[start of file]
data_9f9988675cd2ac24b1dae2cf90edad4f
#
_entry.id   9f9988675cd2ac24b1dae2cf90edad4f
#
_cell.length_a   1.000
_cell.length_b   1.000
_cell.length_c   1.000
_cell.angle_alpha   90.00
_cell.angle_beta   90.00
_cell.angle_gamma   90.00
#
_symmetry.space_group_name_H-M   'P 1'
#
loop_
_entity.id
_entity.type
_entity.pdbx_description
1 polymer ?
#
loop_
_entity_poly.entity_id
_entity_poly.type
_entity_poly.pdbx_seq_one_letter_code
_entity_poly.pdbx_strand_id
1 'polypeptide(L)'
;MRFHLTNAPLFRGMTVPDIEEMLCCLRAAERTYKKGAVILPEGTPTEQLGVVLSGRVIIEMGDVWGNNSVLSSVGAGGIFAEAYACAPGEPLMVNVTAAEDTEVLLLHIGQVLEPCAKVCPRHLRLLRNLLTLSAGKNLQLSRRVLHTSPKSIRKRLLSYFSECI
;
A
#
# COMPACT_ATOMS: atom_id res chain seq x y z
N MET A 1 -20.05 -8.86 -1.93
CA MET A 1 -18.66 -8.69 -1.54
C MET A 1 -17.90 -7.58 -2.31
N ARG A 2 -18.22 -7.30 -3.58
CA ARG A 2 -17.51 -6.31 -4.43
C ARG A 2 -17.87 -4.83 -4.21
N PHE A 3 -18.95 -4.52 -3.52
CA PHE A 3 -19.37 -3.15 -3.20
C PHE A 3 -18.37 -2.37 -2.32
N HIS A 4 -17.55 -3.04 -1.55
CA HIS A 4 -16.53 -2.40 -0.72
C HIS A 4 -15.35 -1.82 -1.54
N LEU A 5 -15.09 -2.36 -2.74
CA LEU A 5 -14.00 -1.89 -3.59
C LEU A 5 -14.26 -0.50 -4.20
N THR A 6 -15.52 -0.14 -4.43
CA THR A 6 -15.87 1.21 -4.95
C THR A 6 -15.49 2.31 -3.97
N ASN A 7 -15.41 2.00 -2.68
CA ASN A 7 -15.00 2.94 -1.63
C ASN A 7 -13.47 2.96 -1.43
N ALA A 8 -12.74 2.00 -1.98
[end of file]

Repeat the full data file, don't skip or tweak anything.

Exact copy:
data_9f9988675cd2ac24b1dae2cf90edad4f
#
_entry.id   9f9988675cd2ac24b1dae2cf90edad4f
#
_cell.length_a   1.000
_cell.length_b   1.000
_cell.length_c   1.000
_cell.angle_alpha   90.00
_cell.angle_beta   90.00
_cell.angle_gamma   90.00
#
_symmetry.space_group_name_H-M   'P 1'
#
loop_
_entity.id
_entity.type
_entity.pdbx_description
1 polymer ?
#
loop_
_entity_poly.entity_id
_entity_poly.type
_entity_poly.pdbx_seq_one_letter_code
_entity_poly.pdbx_strand_id
1 'polypeptide(L)'
;MRFHLTNAPLFRGMTVPDIEEMLCCLRAAERTYKKGAVILPEGTPTEQLGVVLSGRVIIEMGDVWGNNSVLSSVGAGGIFAEAYACAPGEPLMVNVTAAEDTEVLLLHIGQVLEPCAKVCPRHLRLLRNLLTLSAGKNLQLSRRVLHTSPKSIRKRLLSYFSECI
;
A
#
# COMPACT_ATOMS: atom_id res chain seq x y z
N MET A 1 -20.05 -8.86 -1.93
CA MET A 1 -18.66 -8.69 -1.54
C MET A 1 -17.90 -7.58 -2.31
N ARG A 2 -18.22 -7.30 -3.58
CA ARG A 2 -17.51 -6.31 -4.43
C ARG A 2 -17.87 -4.83 -4.21
N PHE A 3 -18.95 -4.52 -3.52
CA PHE A 3 -19.37 -3.15 -3.20
C PHE A 3 -18.37 -2.37 -2.32
N HIS A 4 -17.55 -3.04 -1.55
CA HIS A 4 -16.53 -2.40 -0.72
C HIS A 4 -15.35 -1.82 -1.54
N LEU A 5 -15.09 -2.36 -2.74
CA LEU A 5 -14.00 -1.89 -3.59
C LEU A 5 -14.26 -0.50 -4.20
N THR A 6 -15.52 -0.14 -4.43
CA THR A 6 -15.87 1.21 -4.95
C THR A 6 -15.49 2.31 -3.97
N ASN A 7 -15.41 2.00 -2.68
CA ASN A 7 -15.00 2.94 -1.63
C ASN A 7 -13.47 2.96 -1.43
N ALA A 8 -12.74 2.00 -1.98